Need for Speed Series Screenshot Comparison

It has been 16 years since the first Need for Speed series was launched, and I still have very fond memories playing it on an old DOS PC. I thought it would be fitting with the most recent release, Need for Speed Hot Pursuit, to take a Sunday drive through the old neighborhood where we grew up before heading back home to where we are at now.

The Need for Speed

1994, where the engine was first started. Can you believe that this was possibly the only serious attempt in the entire series to create a car simulator? The second being Porsche Unleashed.

Need for Speed II

The clutch is down, we shift into first gear and the series has begun. Released in 1997 the game was more of an arcade style racer – a style that we still see today in the series.

Need for Speed III: Hot Pursuit

There is no stopping the momentum now. The series has released, possibly, the best N4S game yet. Following on the success of the police chase concept in the prequels, the start of Hot Pursuit (released in 1998) brought more get-away racing action.

Need for Speed: High Stakes

Following on from the success of Hot Pursuit, the summer of 1999 saw the release of another edition to the Need for Speed family. Using the brake pedal is for whimps as you race in a new career mode which allows you to win the losers car – also known as High Stakes.

Need for Speed: Porsche Unleashed

The series pulled up the handbrake and turned 180 – heading back towards the starting line where it had all began. In an attempt to bring back the driving simulation feel; the year 2000 saw the release of Porsche Unleashed and as you may of guessed, it exclusively catered to the Porsche brand of cars. It is considered to be one of the most realistic ( in the driving sense) of the series.

Need for Speed: Hot Pursuit II

The series had been put on cruise control and what seemed like an annual release was halted. 2002 saw N4S go back and draw upon the success of ‘Hot Pursuit’ – the get-away racing action and arcade feel was back. Visually the game had taken off. Unfortunately, it did not compare to the original ‘Hot Pursuit’ and pursuing the perpetrators became an easy affair.

Need for Speed: Underground

After the release of the movie, The Fast and the Furious, the word on the street was imports and tuning. In 2003 the series was lowered, blinged, and tuned. This was the first games in the series to feature a story, and also introduced new racing modes including drag and drifting.

Need for Speed: Underground II

The kids on the street loved the theme of the first Underground game and the following year (2004) saw a sequel promptly released. It took towards a more open world style game, similar to Grand Theft Auto, and in addition to this it showed off more tuning options and races.

Need for Speed: Most Wanted

The next in the series borrowed elements from both Underground and Hot Pursuit in 2005. It brought the open world style racing with tuners and also the element of police chases – though customisation of vehicles was simplified. This release had a lot of eye candy and was a fun arcade style racer.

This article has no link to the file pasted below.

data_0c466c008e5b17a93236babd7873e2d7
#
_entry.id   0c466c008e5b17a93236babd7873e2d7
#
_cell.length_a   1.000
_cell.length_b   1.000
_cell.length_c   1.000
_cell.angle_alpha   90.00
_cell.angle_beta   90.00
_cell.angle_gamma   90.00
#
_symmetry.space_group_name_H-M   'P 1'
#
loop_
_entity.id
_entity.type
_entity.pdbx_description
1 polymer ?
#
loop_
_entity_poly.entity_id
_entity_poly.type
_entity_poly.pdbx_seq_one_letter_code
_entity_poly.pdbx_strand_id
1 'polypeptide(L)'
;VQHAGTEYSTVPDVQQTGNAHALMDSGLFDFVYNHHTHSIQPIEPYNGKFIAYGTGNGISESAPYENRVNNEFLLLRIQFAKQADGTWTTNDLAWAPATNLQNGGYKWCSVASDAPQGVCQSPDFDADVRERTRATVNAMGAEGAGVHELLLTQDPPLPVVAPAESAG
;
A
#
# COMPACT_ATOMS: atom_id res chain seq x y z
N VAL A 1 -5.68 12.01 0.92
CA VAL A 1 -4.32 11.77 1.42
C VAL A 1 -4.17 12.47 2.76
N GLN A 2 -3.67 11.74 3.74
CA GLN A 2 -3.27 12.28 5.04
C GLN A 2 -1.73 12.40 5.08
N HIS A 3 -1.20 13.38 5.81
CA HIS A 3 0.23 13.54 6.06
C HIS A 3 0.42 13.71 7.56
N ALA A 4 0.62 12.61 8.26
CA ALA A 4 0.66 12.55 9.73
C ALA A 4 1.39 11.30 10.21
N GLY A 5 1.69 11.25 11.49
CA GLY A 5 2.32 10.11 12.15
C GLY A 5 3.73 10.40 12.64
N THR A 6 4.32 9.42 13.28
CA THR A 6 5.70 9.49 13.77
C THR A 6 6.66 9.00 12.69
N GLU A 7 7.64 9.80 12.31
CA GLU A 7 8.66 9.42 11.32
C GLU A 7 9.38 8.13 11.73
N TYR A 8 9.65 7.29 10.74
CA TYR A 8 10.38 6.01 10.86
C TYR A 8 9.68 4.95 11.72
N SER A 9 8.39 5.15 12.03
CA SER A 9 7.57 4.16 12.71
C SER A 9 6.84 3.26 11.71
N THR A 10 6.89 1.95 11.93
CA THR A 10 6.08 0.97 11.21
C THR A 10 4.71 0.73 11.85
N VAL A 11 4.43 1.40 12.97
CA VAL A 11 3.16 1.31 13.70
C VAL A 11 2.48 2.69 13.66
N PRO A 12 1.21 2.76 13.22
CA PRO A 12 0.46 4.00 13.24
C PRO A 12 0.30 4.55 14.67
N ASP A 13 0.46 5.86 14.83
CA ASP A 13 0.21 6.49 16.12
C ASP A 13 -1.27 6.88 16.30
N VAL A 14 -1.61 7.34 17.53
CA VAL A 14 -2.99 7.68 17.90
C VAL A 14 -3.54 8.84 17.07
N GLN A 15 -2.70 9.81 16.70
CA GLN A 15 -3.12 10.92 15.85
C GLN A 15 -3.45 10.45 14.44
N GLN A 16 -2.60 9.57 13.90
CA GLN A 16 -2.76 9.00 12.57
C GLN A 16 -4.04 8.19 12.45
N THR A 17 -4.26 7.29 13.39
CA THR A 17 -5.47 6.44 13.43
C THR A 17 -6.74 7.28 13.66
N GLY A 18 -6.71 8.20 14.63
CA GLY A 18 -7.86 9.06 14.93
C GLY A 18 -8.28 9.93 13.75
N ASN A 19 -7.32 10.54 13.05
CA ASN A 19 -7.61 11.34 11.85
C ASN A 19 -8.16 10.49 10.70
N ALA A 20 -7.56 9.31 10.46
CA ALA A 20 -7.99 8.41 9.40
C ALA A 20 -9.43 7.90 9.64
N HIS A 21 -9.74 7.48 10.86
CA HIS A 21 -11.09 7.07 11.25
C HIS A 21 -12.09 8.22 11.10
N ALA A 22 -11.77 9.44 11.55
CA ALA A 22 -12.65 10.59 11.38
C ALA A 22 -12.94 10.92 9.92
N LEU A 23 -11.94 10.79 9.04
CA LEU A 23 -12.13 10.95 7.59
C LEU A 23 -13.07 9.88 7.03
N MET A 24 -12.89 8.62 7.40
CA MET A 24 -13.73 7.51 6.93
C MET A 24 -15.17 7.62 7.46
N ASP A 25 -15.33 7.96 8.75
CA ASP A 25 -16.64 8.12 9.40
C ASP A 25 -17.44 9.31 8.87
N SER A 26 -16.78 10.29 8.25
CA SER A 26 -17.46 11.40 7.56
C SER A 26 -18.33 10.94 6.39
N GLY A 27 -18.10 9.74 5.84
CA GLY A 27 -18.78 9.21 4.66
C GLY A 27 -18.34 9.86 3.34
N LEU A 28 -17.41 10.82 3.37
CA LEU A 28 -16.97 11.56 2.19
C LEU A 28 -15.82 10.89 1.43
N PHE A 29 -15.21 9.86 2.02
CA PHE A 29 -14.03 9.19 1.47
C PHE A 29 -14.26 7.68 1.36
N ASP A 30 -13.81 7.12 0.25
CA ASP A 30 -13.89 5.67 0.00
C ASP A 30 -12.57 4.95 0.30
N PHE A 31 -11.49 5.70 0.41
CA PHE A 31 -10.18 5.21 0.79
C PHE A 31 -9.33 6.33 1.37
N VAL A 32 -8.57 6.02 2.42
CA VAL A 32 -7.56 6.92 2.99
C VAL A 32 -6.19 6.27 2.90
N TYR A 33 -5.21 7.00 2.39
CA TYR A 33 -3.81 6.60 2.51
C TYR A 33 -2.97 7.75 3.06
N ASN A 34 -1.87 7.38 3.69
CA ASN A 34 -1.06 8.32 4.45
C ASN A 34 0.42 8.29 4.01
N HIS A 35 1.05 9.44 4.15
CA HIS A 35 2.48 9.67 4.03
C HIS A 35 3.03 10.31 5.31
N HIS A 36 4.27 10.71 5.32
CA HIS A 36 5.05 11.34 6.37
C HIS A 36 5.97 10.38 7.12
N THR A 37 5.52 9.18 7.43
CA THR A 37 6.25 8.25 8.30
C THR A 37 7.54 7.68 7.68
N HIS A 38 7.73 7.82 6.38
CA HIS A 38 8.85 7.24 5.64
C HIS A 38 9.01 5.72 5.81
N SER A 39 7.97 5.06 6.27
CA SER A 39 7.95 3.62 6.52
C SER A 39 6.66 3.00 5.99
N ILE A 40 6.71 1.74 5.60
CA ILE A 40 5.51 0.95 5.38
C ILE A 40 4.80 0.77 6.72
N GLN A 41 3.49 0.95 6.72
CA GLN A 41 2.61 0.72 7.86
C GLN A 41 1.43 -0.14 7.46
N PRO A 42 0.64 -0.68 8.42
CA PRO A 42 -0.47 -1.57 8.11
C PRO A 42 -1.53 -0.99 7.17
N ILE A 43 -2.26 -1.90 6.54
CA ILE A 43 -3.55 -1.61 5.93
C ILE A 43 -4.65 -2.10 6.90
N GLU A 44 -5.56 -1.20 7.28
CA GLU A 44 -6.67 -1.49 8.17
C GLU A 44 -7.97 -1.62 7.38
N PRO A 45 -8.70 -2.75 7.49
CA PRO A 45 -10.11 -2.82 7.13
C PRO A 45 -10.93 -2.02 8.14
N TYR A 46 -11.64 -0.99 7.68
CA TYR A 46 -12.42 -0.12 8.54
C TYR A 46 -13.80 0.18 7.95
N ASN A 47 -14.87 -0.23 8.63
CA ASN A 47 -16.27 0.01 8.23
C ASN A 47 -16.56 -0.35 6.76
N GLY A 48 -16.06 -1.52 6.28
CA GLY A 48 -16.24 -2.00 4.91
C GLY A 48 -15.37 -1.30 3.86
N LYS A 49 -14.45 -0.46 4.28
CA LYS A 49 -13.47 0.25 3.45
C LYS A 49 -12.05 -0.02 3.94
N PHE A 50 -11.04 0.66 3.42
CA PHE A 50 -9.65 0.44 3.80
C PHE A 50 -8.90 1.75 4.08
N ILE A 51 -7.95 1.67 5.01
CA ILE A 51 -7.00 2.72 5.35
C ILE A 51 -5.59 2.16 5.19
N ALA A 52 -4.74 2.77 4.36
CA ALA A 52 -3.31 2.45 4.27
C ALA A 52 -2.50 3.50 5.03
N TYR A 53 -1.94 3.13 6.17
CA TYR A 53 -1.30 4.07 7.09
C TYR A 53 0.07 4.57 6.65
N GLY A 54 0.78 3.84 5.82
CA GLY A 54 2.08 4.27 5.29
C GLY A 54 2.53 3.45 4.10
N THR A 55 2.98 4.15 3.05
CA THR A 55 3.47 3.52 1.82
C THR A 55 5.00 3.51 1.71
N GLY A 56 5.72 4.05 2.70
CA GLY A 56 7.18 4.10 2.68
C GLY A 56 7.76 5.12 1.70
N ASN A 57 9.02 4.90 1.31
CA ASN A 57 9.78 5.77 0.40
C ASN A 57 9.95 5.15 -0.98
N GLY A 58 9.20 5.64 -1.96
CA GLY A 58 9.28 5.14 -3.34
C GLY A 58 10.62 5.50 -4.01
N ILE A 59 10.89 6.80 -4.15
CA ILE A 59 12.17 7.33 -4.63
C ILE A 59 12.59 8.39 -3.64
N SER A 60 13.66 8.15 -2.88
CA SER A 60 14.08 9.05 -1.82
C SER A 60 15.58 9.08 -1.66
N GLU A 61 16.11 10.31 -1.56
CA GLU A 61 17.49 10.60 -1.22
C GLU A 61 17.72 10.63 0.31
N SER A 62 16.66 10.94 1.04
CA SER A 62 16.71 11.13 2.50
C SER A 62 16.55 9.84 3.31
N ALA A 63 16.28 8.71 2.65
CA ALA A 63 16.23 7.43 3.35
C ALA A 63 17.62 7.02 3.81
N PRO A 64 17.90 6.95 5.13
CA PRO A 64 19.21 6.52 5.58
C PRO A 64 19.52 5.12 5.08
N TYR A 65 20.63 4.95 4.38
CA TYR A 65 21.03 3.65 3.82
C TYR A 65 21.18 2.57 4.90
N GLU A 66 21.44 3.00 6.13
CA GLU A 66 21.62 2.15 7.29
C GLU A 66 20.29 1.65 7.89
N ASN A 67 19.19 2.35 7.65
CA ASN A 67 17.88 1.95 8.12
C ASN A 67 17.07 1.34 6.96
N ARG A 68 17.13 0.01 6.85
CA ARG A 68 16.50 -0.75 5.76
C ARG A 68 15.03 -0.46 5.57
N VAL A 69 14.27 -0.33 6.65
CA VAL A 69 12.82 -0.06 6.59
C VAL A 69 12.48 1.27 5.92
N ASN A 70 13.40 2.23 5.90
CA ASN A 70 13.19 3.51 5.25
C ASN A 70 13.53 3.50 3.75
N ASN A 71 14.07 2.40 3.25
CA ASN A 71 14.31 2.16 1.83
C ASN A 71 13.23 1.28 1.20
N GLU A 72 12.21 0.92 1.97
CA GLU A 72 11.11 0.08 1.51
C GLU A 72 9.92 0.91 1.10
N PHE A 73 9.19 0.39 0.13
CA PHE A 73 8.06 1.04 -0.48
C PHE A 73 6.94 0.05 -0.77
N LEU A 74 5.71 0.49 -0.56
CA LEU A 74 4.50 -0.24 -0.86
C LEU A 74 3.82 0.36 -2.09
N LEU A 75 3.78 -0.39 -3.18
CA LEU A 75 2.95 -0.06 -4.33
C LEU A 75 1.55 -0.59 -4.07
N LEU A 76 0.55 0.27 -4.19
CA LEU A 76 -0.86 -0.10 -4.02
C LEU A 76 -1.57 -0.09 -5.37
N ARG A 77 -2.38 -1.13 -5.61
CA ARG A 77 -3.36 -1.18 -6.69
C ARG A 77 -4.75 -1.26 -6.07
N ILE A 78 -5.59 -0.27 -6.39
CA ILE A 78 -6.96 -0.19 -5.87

Need for Speed: Carbon

If you hadn’t had enough of the import cars, the 2006 release made sure you did. The theme was similar to Underground with night time racing only and a similar selection of cars. The story continued on from Most Wanted, but the emphasis was more on racing than evading police. A feature known as ‘auto-sculpt’ allowed players to customise the body kits of cars.

Need for Speed: ProStreet

In 2007 the series made an attempt to head back towards realism to directly compete with other racing games released at the time. The game introduced damage modeling, but unfortunately it was regarded as one of the worst Need for Speed titles in the series – don’t be expecting the title ProStreet to be used again in future releases.

Need for Speed: Undercover

Although released in 2008, Undercover received a longer production time than many of the previous titles in the series – this in part was due to the ProStreet selling so poorly. The formula again returned to police chase arcade tuner racing, in other words Most Wanted II.

Need for Speed: Shift

The series finally drove off the street and hit the tracks. Shift provided some intense racing on many of the worlds famous tracks like the Nurburgring. The game difficulty was considerably a step up and this 2009 release received high praise.

Need for Speed: Hot Pursuit

Just like some classic muscle cars, the Hot Pursuit series seems to never grow old. This is the latest release (2010) for the Need for Speed series and we have come a long way. The obvious being visual leaps, car modeling looks amazing in comparison to the the old Hot Pursuit. Surprisingly the driving feels the same though – is this a good a thing or a bad thing?

Need for Speed: Shift II

The next game in the series is set to return back to realism. Possibly attempting more of a driving simulator experience than the arcade style. Due for release in 2011 the game looks incredible from early screen shots.

So there you have it – its been a wild ride from the early beginnings and really gives you a perspective on the advancements in gaming over the years. Be sure to check out our upcoming Gameolio Live episode of Need for Speed: Hot Pursuit.

About the Author

Nightshadow is an avid PC gamer, but occasionally strays off to the Xbox360 for some console action. Frequent writer for Gameolio - he has a strange obsession for uniquely flavored soft drinks such as Cherry Coke, Passion Fruit, and Buzz Monkey. Currently Playing: - Mafia II - Age of Conan - Red Dead Redemption